2013 Nexus 7 Review

BQNK5AYCEAAM_vEThis weekend I got a tip that my local Best Buy was selling the new Nexus 7s early, so I jumped in my car and bought one of the 16GB ones. Strangely, they didn’t have a display out or even a sign for the tablet but after speaking to a salesman, he told me that he could sell me one but wasn’t allowed to put the display out yet. I agreed to purchase one and within a few minutes was driving home, excited to unpackage my new device. I’m not going to bother with a description of my unboxing as it was nothing special and frankly those feel a bit fetish-like to me.

The Good: The new Nexus comes with the latest version of Android installed and has Google Play Games, Google’s Game Center competitor, preinstalled. It is impossible to stress how thin and light the Nexus is — I am really impressed by this. The biggest advantage this tablet has over competitors however is speed. It is a performance monster; if you want specs, please take a look at the product page. In short, this is probably the best Android tablet for gaming that is currently on the market and will probably remain so for at least six months — a virtual eon in the Android world.

The Bad: Other than the weight and thinness of the device, there is little to love in the hardware design of the device; it feels like the sort of design that you’d get from an engineer driven company and frankly it doesn’t hold up to Apple’s devices in terms of visual aesthetics. Despite the new Nexus being a performance monster, there don’t seem to be too many apps on the Play Store that really take advantage of that; time will probably solve this problem but for a launch experience it is disappointing. Still, none of that is particularly terrible. However, the device required two (that’s right two!) system updated before I was able to use it. It’s 2013 and I understand, though I am not pleased, that most devices will need a day one patch but to require two patches on day one is ridiculous.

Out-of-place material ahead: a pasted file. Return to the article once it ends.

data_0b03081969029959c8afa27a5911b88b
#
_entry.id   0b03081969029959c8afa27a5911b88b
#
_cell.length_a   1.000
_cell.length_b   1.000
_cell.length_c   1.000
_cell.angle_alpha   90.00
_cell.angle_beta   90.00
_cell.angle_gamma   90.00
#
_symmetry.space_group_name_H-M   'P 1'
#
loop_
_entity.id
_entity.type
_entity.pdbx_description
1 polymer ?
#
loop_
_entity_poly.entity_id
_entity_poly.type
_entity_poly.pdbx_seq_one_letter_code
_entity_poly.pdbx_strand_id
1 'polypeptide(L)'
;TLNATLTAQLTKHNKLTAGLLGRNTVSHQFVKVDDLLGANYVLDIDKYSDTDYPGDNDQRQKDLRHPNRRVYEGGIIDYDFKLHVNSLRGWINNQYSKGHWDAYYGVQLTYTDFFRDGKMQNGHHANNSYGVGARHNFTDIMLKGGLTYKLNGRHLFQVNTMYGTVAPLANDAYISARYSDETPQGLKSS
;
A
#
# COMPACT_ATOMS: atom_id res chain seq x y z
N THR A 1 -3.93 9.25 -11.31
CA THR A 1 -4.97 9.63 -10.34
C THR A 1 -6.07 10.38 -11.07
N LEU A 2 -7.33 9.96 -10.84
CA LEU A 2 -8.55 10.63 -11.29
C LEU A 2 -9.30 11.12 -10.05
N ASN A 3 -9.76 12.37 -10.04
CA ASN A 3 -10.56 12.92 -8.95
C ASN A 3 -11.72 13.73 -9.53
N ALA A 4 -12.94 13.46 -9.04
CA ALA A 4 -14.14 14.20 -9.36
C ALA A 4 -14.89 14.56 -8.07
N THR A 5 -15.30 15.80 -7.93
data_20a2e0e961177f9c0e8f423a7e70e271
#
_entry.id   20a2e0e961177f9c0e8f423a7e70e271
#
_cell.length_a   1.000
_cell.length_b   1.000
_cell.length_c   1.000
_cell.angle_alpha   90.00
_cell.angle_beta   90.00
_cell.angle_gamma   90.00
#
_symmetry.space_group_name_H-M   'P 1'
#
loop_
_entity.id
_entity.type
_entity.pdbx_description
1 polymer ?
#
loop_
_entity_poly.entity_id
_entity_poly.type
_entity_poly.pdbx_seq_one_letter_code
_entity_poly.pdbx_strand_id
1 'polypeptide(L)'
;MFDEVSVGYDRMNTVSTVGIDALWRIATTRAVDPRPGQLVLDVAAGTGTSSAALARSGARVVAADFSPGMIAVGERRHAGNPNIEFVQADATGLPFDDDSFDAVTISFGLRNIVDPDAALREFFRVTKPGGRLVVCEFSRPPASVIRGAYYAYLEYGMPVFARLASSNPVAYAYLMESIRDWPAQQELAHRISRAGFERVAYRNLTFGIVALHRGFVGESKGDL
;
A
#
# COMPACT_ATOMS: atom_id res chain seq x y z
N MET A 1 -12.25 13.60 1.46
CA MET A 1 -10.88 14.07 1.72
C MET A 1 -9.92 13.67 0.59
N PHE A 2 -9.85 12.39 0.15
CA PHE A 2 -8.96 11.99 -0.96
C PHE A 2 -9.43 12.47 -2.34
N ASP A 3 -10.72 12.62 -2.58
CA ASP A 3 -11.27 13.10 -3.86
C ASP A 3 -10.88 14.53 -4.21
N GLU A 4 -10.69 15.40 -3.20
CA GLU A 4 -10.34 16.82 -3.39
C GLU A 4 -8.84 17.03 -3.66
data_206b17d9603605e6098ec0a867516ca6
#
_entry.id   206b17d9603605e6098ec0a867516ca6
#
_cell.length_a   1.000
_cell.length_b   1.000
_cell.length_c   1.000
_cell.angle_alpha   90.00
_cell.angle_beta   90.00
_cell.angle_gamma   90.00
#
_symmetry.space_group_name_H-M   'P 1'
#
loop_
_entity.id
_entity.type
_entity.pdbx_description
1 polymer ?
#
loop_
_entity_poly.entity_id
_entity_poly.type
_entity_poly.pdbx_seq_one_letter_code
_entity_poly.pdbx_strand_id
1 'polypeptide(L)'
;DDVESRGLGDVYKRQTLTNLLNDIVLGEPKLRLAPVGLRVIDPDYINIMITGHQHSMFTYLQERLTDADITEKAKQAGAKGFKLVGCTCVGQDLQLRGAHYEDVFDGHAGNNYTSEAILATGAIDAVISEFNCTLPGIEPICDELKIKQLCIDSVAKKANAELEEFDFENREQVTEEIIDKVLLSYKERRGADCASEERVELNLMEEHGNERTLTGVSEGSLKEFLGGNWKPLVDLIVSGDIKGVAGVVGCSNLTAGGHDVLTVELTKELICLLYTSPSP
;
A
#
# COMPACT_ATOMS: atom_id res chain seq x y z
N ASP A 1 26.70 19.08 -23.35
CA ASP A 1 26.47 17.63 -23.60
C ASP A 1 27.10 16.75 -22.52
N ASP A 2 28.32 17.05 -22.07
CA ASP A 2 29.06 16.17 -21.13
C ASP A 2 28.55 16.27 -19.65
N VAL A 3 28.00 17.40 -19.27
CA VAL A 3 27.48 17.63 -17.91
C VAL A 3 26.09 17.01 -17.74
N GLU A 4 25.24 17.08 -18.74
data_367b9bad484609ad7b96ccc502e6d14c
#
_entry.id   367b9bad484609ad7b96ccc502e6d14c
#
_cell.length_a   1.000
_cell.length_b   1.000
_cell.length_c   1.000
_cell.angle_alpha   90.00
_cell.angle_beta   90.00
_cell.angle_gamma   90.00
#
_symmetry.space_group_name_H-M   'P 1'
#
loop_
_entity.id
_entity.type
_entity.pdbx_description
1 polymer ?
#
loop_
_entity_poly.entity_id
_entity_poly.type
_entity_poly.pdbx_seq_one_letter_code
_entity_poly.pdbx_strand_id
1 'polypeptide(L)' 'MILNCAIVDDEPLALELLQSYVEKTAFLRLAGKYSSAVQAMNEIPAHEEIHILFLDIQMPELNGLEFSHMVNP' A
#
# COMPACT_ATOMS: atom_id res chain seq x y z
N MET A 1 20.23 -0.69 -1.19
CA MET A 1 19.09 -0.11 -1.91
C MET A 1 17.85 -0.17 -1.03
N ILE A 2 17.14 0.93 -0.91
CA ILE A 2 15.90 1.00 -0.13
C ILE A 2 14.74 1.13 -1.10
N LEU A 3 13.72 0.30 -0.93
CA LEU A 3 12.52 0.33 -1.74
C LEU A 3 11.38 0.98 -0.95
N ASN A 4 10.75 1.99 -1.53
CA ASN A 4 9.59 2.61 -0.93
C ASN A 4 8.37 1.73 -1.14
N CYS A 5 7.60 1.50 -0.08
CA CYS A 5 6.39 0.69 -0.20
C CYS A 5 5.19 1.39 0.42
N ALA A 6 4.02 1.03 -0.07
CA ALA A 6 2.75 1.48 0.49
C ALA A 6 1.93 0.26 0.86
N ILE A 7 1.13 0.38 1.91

The Ugly: I’ve already dinged Google for the hardware design of the Nexus 7 but I’d be remiss if I didn’t mention the absurd top and bottom bevels of the device — they’re too big and it makes the device look awkward Additionally, as strange as this might sound, the device feels aggressively masculine; it is stark black and comes installed with a metallic blue default background. I’m not sure why marketers feel that Android devices need this weird manly feel (take a look at any Verizon “Droid” ad for an example of what I mean) but I assume this device is meant to appeal to more than just twenty something males, so a more neutral approach might be the way to go.

Conclusion: The Nexus 7 update is about what I’d expect from a hardware device from Google — a lot of power with design as little more than an afterthought. To be fair, it isn’t much worse in terms of user experience than the previous Nexus 7, but since HTC has released the One the bar for hardware design on Android devices has been raised  (at least in my eyes) and Google needs to get with the program.